Prescription Drugs in the Home: The Risk They Pose to Teens

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Prescription Drugs in the Home: The Risk They Pose to Teens

Alongside alcohol and marijuana, prescription drugs are one of the three most common substances abused by teenagers. According to the National Institute on Drug Abuse (NIDA), 20 percent of teens have misused prescription drugs by their senior year of high school.

How are Teens Getting Ahold of Prescription Drugs?

The Substance Abuse and Mental Health Administration states that two-thirds of teens who have misused a prescription drug in the last year say they have taken them from a family member or friend’s home.

Why Would a Teen Decide to Use a Prescription Drug?

Teens who get bored, want to test boundaries, or belong to a specific group might find themselves wanting to experiment with drugs at some point in their adolescence. Get Smart about Drugs lists risk factors that can influence teenagers’ decisions to abuse drugs:

  • Low grades or failure in school
  • Victim of bullying or cyberbullying
  • Low self-esteem
  • Parent or older sibling drug/alcohol abuse
  • Belief that there is little risk in using a drug

What Types of Prescription Drugs Are Misused?

NIDA says that commonly misused prescription drugs include stimulants, opioids and depressants.

How Can They Cause Harm?

Prescription stimulants are typically used to treat attention-deficit hyperactivity disorder and narcolepsy. When taken for the wrong reasons, short-term effects include increased blood pressure and heart rate, increased breathing, decreased blood flow and increased blood sugar. At high doses, other effects include dangerously high body temperature, an irregular heartbeat, heart failure and seizures.

Prescription opioids are usually taken to help treat moderate to severe pain. If misused, they can cause drowsiness, confusion, nausea, constipation, euphoria and slowed breathing. If slowed breathing does occur, it can lead to hypoxia, a condition that occurs when there is a lack of oxygen going to the brain. Someone with hypoxia is at risk for being in a coma, having permanent brain damage, or even death.

Prescription depressants include sedatives, tranquilizers and hypnotics. These are generally used for treating anxiety, panic, acute stress reactions and sleep disorders. Misusing a depressant can cause a variety of side effects, including: Slurred speech, poor concentration, confusion, headache, light-headedness, dizziness, dry mouth, problems with movement and memory, lowered blood pressure and slowed breathing.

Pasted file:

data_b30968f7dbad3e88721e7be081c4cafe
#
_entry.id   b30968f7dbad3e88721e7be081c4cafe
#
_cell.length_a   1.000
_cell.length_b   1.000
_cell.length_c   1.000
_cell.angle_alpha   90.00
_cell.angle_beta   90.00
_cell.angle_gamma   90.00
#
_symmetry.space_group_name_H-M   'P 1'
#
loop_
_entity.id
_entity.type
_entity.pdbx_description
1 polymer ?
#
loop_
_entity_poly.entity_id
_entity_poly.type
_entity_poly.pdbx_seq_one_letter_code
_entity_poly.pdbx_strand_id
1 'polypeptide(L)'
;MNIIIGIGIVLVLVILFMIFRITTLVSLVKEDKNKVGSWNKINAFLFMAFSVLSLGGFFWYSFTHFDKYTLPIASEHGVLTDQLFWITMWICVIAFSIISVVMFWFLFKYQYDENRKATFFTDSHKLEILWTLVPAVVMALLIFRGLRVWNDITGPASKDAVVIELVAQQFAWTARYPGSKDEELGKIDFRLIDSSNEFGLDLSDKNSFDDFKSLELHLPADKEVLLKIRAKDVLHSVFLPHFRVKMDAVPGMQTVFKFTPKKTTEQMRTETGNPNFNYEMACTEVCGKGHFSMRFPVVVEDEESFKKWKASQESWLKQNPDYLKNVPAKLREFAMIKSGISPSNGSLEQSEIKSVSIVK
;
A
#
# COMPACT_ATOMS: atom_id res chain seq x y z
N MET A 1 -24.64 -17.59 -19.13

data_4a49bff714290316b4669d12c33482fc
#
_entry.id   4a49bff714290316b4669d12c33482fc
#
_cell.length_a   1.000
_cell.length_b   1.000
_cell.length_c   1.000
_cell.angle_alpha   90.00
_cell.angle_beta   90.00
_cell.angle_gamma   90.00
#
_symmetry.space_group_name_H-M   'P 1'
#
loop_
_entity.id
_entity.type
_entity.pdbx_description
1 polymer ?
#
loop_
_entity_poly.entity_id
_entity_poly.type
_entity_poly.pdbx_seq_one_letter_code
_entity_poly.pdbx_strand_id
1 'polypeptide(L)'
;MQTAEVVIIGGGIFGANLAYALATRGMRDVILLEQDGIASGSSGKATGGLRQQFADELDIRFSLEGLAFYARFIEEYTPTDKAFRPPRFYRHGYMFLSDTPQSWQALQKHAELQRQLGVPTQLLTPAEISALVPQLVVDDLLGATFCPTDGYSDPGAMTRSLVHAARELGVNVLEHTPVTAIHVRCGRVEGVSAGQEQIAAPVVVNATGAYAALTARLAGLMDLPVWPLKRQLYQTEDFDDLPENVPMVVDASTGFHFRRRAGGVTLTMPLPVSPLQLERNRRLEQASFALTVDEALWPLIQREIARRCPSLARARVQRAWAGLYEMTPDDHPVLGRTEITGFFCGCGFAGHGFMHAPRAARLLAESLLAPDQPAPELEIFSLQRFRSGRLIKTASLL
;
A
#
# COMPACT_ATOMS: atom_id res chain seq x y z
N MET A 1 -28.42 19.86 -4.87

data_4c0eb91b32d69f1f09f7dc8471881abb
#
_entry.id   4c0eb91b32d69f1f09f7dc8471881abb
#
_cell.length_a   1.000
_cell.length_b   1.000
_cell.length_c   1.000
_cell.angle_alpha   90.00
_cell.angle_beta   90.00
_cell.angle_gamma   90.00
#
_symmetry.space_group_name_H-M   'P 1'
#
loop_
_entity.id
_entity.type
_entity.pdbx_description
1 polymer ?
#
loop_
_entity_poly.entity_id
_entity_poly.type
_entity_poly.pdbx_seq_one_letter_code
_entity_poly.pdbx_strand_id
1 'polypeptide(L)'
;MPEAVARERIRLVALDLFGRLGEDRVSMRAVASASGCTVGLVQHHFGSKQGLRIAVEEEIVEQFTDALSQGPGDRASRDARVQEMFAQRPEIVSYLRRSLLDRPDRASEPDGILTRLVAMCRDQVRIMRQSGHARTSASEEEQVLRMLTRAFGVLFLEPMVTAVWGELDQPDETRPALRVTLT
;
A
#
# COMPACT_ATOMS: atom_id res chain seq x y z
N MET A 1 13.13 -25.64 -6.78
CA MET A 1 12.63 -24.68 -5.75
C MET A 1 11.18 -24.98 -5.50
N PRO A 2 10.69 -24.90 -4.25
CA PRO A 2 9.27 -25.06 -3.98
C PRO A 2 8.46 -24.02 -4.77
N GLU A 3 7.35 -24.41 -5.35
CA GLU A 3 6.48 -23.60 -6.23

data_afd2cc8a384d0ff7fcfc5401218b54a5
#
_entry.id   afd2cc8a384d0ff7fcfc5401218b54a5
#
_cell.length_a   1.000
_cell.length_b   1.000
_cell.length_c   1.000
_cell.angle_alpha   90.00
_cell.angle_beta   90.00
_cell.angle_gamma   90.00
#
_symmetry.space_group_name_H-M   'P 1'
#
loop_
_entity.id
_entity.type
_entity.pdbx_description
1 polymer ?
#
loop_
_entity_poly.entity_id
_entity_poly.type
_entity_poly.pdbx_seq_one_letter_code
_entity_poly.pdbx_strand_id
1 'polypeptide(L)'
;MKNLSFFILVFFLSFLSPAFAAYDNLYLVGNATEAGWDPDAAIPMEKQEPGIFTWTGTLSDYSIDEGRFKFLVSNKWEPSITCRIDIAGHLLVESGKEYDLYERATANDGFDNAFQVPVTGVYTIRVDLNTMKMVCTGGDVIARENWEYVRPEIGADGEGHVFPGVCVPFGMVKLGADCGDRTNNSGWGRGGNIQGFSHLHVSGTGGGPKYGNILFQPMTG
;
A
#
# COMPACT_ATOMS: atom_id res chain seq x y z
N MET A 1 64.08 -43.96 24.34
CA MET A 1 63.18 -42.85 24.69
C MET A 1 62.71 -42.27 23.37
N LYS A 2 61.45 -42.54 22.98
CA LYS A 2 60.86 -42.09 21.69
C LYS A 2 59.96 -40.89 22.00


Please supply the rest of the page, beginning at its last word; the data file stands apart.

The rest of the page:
It’s important to know that misuse of any of these prescription drugs can lead to an addiction or a substance use disorder.

Related: Renown Behavioral Health Services

Steps to Help Prevent Teens From Misusing Prescription Drugs

Lock Your Meds gives several tips on monitoring the presence of prescription drugs in homes:

  • Remove drugs from your medicine cabinet and hide them, lock them up or take them out of your house.
  • Safeguard all medicines that have to remain at home by monitoring quantities and controlling access.
  • Take inventory by writing down the names and amounts of medications you currently have and regularly check to see if anything is missing.
  • If your child is on prescribed medication, monitor the dosages and refills. Set clear rules, such as not sharing and always following proper dosages.
  • Warn your youngsters that taking prescription or over-the-counter drugs without a doctor’s supervision can be just as dangerous and potentially lethal as taking street drugs.
  • Supervise your child’s internet use: many pharmacy sites are not regulated and will sell your child medications without prescriptions.
  • Properly dispose of old, expired or unused medicines in the trash. Call your local Sheriff’s or police department for local take-back collection information. DO NOT flush medications down the drain or toilet, unless the label indicates it is safe to do so.

Related: NDAFW Helps Teens, Parents, Educators Talk About Addiction

Drug Take-Back Event

Participate in the local Prescription Drug Round Up event on Saturday, Oct. 19 from 10 a.m. to 2 p.m. Turn in unused or expired medication for safe disposal at one of these drop-off locations: 

Reno:

Raley’s – 18144 Wedge Parkway

Reno Elks Lodge – 597 Kumle Lane (across from Convention Center)

Smith’s – 750 South Meadows Parkway

Smith’s – 175 Lemmon Drive

Walmart – 5260 West 7th Street (MaeAnne)

Sparks:

Smith’s – 1255 Baring Boulevard

Acceptable items include unneeded prescription drugs (in original containers with patient name marked out), prescription liquids, and pet medications.

 

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